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Watch Stories | Blake Malin and Zach Weiss of Worn & Wound

Watch Stories | Blake Malin and Zach Weiss of Worn & Wound

Today we’re in New York
hanging out with Blake Malin and Zach Weiss of Worn & Wound.
One of the fastest growing watch blogs in the country. Known for its
approachable, yet relevant, and insightful commentary on watches. Worn & Wound has
developed a cult following over the past few years. So both Blake and Zach are
photographers, they’re writers, and they’re watch guys. Today we’re going to get to know
Zach and Blake a little bit better and hear some really great watch stories. So
I’m Zach Weiss. I’m the co-founder, executive editor, and creative director of Worn & Wound. My name is Blake Malin and I am a partner and co-founder at Worn & Wound. I had always been interested in watches
when I was a kid, but no one really there to sort of guide me and tell me what to get so I just kind of went to the mall got a piece of junk, and I
probably lost after a couple months. So you know we started looking
online trying to find information on watches in the, you know, two, three, four
hundred dollar price range. We had a really hard time finding stuff that was
in depth or curated. It just had a really hard go of it. So that’s when we sort of
started to start Worn & Wound. I think we bought a watch and started a website
with that. So Worn & Wound is, I mean, its a few things. One there’s the watch blog where
we’ve always kind of focused on value driven watches, and then we have a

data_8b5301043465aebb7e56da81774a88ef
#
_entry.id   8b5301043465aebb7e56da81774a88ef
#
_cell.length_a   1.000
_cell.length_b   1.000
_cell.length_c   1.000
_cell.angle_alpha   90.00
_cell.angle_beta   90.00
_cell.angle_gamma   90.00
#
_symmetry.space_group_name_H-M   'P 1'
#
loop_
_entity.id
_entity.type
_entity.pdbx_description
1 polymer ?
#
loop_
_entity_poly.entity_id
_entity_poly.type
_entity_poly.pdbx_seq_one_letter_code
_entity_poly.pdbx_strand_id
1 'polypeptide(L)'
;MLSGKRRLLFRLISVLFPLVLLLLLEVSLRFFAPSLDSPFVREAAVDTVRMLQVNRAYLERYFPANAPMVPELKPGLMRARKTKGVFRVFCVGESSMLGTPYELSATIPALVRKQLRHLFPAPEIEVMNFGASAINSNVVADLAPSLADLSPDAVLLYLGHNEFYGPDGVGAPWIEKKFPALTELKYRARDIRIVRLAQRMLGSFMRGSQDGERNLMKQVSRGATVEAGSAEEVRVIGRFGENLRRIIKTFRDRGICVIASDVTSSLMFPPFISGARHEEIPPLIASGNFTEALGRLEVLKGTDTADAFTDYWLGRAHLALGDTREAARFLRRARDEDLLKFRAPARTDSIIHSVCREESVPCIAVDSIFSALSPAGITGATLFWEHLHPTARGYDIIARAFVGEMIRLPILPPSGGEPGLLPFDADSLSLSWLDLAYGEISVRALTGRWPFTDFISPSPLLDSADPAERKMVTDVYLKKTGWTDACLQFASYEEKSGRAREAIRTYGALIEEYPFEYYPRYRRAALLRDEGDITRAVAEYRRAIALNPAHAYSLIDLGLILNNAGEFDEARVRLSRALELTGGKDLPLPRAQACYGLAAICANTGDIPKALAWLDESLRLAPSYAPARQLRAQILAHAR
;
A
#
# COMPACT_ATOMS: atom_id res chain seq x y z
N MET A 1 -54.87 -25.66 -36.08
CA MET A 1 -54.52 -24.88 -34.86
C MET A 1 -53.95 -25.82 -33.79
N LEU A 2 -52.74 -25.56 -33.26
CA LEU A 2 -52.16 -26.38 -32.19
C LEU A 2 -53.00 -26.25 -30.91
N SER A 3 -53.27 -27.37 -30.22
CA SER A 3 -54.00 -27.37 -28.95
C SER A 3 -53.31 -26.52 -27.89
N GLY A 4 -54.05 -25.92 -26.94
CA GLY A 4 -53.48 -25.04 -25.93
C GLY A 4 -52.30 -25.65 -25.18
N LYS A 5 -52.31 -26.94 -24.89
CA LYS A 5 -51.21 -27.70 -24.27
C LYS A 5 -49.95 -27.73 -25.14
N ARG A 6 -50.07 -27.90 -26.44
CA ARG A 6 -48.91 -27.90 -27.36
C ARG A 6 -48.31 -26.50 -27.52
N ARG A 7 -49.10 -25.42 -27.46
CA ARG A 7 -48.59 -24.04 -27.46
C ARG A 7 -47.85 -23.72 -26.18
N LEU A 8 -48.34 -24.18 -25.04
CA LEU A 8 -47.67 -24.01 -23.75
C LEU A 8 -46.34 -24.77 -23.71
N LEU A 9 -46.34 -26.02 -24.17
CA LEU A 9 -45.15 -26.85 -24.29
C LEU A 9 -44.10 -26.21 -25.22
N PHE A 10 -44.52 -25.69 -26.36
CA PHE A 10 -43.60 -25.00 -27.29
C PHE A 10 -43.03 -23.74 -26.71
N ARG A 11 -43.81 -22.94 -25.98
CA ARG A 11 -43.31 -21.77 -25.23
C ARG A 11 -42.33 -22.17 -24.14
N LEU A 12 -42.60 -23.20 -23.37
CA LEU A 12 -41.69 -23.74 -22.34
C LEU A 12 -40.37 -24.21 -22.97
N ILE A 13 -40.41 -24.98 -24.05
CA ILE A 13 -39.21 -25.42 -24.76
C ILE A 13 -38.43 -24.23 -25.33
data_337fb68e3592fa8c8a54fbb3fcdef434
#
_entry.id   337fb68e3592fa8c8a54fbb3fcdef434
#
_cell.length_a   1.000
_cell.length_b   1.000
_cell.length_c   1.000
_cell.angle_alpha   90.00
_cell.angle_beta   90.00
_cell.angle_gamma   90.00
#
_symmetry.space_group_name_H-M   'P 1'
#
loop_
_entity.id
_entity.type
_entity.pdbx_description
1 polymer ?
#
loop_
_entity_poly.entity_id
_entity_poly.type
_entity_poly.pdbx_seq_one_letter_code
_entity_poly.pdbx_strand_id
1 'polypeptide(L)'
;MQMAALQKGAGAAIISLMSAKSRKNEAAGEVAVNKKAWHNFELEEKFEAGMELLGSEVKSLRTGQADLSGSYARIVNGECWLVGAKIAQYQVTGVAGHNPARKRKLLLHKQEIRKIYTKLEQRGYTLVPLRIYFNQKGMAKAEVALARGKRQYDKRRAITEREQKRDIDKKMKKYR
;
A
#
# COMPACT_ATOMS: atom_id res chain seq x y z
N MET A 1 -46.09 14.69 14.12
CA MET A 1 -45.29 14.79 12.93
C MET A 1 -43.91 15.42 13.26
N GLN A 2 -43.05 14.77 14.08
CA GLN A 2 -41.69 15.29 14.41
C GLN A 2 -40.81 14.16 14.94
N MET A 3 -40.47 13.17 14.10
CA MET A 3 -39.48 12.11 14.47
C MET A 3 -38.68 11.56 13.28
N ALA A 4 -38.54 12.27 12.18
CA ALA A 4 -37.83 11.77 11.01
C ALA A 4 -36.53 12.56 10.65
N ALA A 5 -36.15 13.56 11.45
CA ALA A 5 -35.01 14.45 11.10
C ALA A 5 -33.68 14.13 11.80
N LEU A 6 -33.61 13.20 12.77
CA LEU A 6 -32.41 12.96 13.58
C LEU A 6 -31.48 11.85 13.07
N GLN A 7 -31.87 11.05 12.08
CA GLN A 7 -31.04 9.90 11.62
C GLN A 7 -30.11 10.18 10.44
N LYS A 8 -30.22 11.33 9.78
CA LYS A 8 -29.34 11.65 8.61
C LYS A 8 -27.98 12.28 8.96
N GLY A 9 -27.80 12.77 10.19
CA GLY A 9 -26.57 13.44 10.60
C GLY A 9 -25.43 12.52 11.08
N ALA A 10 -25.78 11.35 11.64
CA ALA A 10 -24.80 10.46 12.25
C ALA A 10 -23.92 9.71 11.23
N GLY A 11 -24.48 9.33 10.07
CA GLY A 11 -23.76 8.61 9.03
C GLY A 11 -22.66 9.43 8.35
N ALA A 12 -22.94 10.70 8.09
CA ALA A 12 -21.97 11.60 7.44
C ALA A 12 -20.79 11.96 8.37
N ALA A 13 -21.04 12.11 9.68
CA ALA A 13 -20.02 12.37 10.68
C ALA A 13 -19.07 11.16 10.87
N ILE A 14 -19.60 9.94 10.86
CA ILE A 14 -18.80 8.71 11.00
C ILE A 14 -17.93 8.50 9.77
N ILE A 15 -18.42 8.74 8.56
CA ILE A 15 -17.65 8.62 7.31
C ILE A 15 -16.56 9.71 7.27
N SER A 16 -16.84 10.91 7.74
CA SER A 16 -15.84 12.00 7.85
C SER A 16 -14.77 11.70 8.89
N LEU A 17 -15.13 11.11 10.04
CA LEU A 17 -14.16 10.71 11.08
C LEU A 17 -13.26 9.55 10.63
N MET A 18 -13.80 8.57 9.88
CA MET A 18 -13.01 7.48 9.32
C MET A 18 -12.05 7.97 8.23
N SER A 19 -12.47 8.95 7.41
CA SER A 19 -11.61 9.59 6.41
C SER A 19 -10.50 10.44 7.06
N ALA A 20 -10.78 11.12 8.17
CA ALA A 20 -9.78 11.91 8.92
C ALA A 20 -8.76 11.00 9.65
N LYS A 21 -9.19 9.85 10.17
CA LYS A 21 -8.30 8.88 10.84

product side, which is a very big side of our business where we have pursued making,
kind of, like great, original, American-made watch straps and watch
cases. One thing that really separates us from our competitors is that we design
everything ourselves. First watch I’ll go through is the Hamilton
Chromatic Panda dial. This one was an accidental purchase, in a sense. I was
browsing a watch forum. It was there at a decent price, not that I really knew what
they would go for. I knew it was special. I knew it was interesting. I did not have what
the guy offered. Offered a lower price. He eventually came back a few days later and
was like, “My other buyer fell through. It’s yours if you want it.” So I had to
get it. It’s an exceptional watch. Stylistically, it’s gorgeous. It’s just
incredible proportions, but then the story behind it. Very interesting, you
know most people associate the Caliber 11 movement with Heuer and Breitling, but
Hamilton actually bought into Buren, which was the company that was
developing the caliber 11 with them. So they had a stake in it. So they had a
small amount of them. I don’t really know quantities and they made only a few